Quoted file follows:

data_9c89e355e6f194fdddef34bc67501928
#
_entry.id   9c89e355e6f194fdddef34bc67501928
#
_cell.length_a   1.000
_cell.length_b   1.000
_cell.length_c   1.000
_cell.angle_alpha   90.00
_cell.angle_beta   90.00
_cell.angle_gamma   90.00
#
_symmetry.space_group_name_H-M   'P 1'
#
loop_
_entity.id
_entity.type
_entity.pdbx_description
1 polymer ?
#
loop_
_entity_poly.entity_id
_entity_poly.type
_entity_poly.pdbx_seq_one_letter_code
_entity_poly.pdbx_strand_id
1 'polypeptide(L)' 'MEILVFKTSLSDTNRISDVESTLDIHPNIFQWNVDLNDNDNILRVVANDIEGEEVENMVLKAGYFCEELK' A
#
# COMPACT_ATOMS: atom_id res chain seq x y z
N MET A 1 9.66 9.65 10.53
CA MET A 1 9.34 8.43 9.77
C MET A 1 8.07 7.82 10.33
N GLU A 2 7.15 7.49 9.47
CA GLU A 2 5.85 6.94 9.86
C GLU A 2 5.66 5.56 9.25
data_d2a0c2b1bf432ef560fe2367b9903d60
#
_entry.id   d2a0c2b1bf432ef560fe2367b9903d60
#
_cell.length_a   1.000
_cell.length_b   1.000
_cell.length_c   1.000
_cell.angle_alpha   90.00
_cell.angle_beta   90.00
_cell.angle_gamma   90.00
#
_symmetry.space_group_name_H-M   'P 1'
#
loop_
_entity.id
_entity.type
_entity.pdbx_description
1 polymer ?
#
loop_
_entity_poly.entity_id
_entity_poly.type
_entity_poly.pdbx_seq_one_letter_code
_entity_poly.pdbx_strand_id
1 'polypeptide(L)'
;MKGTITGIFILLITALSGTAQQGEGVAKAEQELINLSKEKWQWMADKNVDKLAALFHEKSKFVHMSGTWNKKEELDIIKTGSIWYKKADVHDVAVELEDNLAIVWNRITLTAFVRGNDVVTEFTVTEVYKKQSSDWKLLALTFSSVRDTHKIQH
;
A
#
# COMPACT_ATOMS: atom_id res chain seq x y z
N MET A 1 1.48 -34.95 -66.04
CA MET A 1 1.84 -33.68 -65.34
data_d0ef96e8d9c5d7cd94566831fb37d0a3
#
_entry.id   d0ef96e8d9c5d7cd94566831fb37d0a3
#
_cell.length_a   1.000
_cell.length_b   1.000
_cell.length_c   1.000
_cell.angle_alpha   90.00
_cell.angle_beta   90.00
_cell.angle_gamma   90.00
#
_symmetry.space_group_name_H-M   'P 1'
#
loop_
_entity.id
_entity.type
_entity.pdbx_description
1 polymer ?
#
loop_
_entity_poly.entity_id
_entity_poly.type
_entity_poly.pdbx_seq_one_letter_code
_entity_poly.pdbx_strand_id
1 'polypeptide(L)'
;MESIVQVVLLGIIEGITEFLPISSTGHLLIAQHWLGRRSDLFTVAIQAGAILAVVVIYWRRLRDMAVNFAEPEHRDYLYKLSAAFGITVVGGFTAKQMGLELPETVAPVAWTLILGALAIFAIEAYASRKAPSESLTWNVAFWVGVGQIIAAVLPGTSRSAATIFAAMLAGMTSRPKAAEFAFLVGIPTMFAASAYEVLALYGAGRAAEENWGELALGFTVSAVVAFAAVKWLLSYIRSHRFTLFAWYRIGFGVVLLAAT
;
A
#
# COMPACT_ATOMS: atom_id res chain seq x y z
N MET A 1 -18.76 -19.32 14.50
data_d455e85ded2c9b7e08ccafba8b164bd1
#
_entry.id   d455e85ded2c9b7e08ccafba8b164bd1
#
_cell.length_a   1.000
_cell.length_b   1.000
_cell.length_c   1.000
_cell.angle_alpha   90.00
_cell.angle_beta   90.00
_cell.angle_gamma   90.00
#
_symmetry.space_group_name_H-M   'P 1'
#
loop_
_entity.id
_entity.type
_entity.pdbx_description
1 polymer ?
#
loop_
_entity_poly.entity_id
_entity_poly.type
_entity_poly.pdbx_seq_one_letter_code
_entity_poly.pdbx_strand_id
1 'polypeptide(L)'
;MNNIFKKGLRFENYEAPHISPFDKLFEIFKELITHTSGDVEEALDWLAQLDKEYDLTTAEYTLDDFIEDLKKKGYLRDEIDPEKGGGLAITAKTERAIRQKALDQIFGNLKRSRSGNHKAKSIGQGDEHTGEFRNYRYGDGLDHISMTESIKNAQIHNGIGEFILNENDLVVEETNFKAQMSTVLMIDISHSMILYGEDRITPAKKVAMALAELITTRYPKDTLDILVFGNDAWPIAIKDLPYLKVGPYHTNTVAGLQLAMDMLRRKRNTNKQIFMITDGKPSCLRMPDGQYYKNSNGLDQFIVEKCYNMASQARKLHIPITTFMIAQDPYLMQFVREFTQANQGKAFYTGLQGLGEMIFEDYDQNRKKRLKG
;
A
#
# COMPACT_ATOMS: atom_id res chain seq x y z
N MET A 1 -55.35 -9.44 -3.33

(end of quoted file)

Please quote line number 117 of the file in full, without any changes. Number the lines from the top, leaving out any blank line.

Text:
_entity_poly.entity_id